Criminal - Scheduling Trials

Q53: Typically, when do you set a trial date in criminal cases?

A53: During a status conference if the defendant indicates he wants to go to trial.

Q54: Typically, when do you set a trial date in civil cases?

A54: After the filing of the joint pretrial memorandum, in which the parties have estimated the length of the trial.

Q55: What is your typical trial schedule?

A55: 9:00 a.m. to 1:00 p.m. sharp. Either two short breaks at 10:30 and noon, or one at 11:00.

Criminal - Jury Selection

Q57: Please describe your jury selection process.

A57: Voir dire questions asked by the court to the entire panel; prospective jurors raise their hands as appropriate and are examined one-by-one at sidebar. The court strikes jurors for cause as appropriate. Once voir dire is completed, if twelve jurors and two alternates are to be empaneled, the first fourteen names remaining on the list will be called and those prospective jurors seated in the jury box. The court then conducts a limited further inquiry to obtain missing information and find out about prior jury service. Peremptory challenges are then exercised at sidebar, one by one, in alternating rounds (for example, the government or plaintiff goes first in the first round, the defendant goes first in the second round, etc.). No back strikes are permitted. In criminal cases with fourteen jurors, the last two jurors seated are the alternates, regardless of their seat numbers. They are not advised that they are alternates until immediately before deliberation.

Q58: Under what circumstances, if any, have you or would you consider using a juror questionnaire?

A58: Only in exceptional circumstances, such as a case with a great deal of pretrial publicity or one otherwise presenting unusually difficult empanelment issues.

Q60: Have you or would you consider allowing attorney voir dire?

A60: Yes, I permit attorneys to ask polite, respectful questions of individual jurors at sidebar on discrete issues, usually to follow up on an issue that they may feel I have not explored thoroughly enough.

General Trial Practice - Trial Practices

Q66: Do you have any preferences about the use of chalks during openings and closings?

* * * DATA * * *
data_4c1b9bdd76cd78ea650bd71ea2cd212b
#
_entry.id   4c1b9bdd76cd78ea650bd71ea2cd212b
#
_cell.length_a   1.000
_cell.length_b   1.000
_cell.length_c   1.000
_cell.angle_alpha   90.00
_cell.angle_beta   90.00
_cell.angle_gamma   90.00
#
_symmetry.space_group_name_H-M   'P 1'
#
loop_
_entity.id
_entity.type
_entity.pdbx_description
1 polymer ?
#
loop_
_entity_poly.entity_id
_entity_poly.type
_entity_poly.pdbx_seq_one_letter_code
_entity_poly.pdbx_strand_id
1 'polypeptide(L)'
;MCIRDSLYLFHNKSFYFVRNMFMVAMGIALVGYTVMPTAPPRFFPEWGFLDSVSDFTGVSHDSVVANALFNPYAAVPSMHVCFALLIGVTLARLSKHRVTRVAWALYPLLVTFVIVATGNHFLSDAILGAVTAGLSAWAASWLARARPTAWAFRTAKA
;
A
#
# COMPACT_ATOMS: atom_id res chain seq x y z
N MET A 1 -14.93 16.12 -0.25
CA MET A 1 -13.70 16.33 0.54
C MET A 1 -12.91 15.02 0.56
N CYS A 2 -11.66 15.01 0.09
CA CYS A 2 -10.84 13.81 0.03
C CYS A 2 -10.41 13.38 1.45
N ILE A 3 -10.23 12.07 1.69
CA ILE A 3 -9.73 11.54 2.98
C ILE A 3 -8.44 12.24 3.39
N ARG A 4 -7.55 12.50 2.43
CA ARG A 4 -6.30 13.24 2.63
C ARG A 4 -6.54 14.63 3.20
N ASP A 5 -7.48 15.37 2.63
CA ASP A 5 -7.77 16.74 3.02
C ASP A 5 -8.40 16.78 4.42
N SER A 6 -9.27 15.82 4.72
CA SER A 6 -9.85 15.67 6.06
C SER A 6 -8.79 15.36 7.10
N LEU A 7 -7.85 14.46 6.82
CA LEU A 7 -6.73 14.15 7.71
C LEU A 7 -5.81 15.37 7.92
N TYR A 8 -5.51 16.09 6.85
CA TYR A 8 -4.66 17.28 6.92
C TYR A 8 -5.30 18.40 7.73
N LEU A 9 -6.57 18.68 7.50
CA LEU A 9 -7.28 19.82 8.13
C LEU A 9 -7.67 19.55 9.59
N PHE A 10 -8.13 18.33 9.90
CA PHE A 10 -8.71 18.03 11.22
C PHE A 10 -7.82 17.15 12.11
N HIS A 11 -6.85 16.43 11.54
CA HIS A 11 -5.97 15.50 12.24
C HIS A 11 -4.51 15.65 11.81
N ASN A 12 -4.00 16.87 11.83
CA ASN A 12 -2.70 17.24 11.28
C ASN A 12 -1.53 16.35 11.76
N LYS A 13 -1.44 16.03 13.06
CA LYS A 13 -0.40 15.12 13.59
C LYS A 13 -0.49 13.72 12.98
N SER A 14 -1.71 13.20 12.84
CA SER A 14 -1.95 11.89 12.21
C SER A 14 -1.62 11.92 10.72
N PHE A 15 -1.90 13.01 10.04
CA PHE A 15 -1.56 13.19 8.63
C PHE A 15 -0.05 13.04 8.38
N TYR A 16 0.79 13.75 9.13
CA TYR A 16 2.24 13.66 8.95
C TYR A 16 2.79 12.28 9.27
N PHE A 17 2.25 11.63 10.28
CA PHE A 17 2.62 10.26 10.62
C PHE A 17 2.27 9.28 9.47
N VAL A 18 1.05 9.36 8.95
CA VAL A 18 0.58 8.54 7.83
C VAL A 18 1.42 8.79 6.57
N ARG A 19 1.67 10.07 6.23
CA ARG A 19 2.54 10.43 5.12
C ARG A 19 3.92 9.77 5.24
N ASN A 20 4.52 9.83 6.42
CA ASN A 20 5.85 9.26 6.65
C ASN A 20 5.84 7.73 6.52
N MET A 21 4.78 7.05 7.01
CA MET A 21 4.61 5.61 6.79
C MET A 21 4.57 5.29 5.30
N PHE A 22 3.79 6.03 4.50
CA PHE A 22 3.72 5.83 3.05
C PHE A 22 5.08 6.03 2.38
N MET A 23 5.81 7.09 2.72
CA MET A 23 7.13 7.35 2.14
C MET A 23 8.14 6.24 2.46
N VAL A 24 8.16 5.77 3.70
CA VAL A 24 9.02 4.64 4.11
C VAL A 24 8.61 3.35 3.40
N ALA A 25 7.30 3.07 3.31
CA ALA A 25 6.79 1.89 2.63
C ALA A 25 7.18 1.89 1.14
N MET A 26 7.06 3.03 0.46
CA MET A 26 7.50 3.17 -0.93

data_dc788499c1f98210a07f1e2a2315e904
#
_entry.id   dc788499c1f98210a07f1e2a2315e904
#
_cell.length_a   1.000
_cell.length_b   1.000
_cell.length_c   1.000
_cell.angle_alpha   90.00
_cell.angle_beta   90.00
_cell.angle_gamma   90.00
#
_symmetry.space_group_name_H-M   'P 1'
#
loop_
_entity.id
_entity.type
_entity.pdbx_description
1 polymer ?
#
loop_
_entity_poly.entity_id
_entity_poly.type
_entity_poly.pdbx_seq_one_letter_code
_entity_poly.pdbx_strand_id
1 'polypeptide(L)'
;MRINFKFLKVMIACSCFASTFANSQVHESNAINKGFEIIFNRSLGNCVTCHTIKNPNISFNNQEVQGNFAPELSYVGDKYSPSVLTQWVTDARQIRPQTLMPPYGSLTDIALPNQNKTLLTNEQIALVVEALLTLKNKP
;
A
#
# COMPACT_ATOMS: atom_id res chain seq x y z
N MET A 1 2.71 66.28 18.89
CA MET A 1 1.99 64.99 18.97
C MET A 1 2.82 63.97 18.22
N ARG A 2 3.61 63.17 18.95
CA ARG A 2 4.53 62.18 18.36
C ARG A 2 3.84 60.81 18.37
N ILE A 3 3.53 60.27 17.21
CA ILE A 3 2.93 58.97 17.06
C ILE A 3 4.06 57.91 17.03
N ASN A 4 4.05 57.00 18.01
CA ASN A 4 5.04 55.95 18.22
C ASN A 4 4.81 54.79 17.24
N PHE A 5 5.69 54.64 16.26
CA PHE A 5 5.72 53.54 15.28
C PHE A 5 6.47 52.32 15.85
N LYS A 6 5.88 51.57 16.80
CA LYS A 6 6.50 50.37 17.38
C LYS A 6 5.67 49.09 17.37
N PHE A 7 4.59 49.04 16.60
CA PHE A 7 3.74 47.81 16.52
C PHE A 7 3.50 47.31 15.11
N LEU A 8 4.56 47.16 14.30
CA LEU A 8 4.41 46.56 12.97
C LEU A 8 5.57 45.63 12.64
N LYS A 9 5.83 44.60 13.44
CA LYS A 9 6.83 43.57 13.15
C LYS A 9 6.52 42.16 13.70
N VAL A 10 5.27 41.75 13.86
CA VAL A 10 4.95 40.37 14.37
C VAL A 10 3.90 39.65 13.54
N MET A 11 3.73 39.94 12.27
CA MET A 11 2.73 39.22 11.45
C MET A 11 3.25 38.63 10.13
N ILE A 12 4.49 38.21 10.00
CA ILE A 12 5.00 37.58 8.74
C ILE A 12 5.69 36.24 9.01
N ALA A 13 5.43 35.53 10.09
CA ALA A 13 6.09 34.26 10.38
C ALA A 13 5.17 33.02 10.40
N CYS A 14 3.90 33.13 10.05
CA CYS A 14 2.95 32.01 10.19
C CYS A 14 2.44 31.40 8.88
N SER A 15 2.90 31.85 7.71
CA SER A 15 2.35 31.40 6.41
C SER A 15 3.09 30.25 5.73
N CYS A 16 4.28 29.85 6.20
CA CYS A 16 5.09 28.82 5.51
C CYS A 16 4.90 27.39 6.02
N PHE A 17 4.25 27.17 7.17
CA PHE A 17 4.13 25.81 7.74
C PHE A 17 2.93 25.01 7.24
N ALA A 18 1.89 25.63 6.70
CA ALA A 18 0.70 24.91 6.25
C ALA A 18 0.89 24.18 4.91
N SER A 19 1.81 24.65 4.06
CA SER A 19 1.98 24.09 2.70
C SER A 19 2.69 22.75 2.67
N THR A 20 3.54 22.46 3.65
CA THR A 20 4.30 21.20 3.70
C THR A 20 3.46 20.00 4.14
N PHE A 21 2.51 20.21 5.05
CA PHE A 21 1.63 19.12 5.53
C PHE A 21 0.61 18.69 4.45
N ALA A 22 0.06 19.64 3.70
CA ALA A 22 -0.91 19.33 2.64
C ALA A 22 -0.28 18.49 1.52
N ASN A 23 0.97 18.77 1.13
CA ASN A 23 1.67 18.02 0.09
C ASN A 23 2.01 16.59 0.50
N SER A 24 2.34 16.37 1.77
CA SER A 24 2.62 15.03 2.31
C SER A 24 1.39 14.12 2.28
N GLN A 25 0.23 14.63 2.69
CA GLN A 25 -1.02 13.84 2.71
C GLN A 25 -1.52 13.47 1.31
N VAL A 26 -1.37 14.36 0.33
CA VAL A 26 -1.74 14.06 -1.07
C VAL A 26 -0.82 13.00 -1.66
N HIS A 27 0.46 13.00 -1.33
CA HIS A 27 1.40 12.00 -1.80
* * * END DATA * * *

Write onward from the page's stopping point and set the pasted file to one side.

A66: I strongly prefer the use of demonstratives, assuming of course that they are fair and reflect the evidence.

Q67: Do you have any particular practice in regard to jury charge conferences? If so, please describe it.

A67: I typically circulate draft versions of my written jury charge during the trial, which results as a practical matter in a "rolling" charge conference as counsel raise particular issues. The final charge conference is normally in the afternoon of the day before the closing arguments.

Q70: If you have any preferences or practices about pretrial or trial matters that has not been solicited by the prior questions, please describe them here.

A70: 1. I provide each individual juror with a written copy of the charge, on which they are permitted to write, and which they can take with them into the jury room. 2. Counsel will have a final copy of the jury charge before their arguments, which they are permitted to quote verbatim as necessary to frame the issues. 3. The order of closings in civil cases is (1) plaintiff (2) defendant (3) plaintiff rebuttal.

Criminal - Sentencing/Revocation Hearings

Q73: If you do not require a sentencing memorandum in every case, when would it be helpful to you?

A73: Whenever counsel wants to call points to my attention that may not be obvious from a review of the PSR.

Q74: Under what, if any, circumstances, would you consider an expedited sentencing?

A74: Normally, when necessary and appropriate to ensure that a defendant is not incarcerated for an unduly long period of time.

Q76: Under what, if any circumstances, would you consider the postponement of a sentencing hearing?

A76: Normally, I will grant short extensions to accommodate the schedules of counsel (or, occasionally, family members or victims). I will grant longer extensions in clearly-defined circumstances, such as when a defendant is in the RISE program or is cooperating with the government. I will not grant postponements as a form of informal probation.

Standing Orders & Miscellaneous Matters